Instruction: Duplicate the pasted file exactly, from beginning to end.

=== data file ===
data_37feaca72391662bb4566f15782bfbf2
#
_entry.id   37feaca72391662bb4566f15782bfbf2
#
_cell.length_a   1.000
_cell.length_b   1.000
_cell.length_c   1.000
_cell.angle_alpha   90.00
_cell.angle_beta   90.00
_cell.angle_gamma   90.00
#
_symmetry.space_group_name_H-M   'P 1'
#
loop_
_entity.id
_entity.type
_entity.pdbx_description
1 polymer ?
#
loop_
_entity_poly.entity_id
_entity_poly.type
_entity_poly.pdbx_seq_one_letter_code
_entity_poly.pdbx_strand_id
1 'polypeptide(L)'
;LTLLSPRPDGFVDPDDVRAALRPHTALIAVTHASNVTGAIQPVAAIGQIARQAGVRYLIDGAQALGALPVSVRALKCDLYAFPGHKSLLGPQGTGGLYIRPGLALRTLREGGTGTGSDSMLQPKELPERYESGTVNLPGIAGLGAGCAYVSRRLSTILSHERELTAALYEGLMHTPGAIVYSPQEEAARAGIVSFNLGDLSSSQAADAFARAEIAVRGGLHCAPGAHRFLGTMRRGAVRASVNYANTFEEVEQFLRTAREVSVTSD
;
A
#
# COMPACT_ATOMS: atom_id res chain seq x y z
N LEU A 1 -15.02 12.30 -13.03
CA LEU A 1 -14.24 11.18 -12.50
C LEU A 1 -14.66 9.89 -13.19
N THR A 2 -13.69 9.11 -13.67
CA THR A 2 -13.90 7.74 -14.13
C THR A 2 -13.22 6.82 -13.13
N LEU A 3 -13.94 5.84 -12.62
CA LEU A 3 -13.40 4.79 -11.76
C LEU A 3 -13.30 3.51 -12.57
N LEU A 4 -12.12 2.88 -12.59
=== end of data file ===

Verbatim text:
data_37feaca72391662bb4566f15782bfbf2
#
_entry.id   37feaca72391662bb4566f15782bfbf2
#
_cell.length_a   1.000
_cell.length_b   1.000
_cell.length_c   1.000
_cell.angle_alpha   90.00
_cell.angle_beta   90.00
_cell.angle_gamma   90.00
#
_symmetry.space_group_name_H-M   'P 1'
#
loop_
_entity.id
_entity.type
_entity.pdbx_description
1 polymer ?
#
loop_
_entity_poly.entity_id
_entity_poly.type
_entity_poly.pdbx_seq_one_letter_code
_entity_poly.pdbx_strand_id
1 'polypeptide(L)'
;LTLLSPRPDGFVDPDDVRAALRPHTALIAVTHASNVTGAIQPVAAIGQIARQAGVRYLIDGAQALGALPVSVRALKCDLYAFPGHKSLLGPQGTGGLYIRPGLALRTLREGGTGTGSDSMLQPKELPERYESGTVNLPGIAGLGAGCAYVSRRLSTILSHERELTAALYEGLMHTPGAIVYSPQEEAARAGIVSFNLGDLSSSQAADAFARAEIAVRGGLHCAPGAHRFLGTMRRGAVRASVNYANTFEEVEQFLRTAREVSVTSD
;
A
#
# COMPACT_ATOMS: atom_id res chain seq x y z
N LEU A 1 -15.02 12.30 -13.03
CA LEU A 1 -14.24 11.18 -12.50
C LEU A 1 -14.66 9.89 -13.19
N THR A 2 -13.69 9.11 -13.67
CA THR A 2 -13.90 7.74 -14.13
C THR A 2 -13.22 6.82 -13.13
N LEU A 3 -13.94 5.84 -12.62
CA LEU A 3 -13.40 4.79 -11.76
C LEU A 3 -13.30 3.51 -12.57
N LEU A 4 -12.12 2.88 -12.59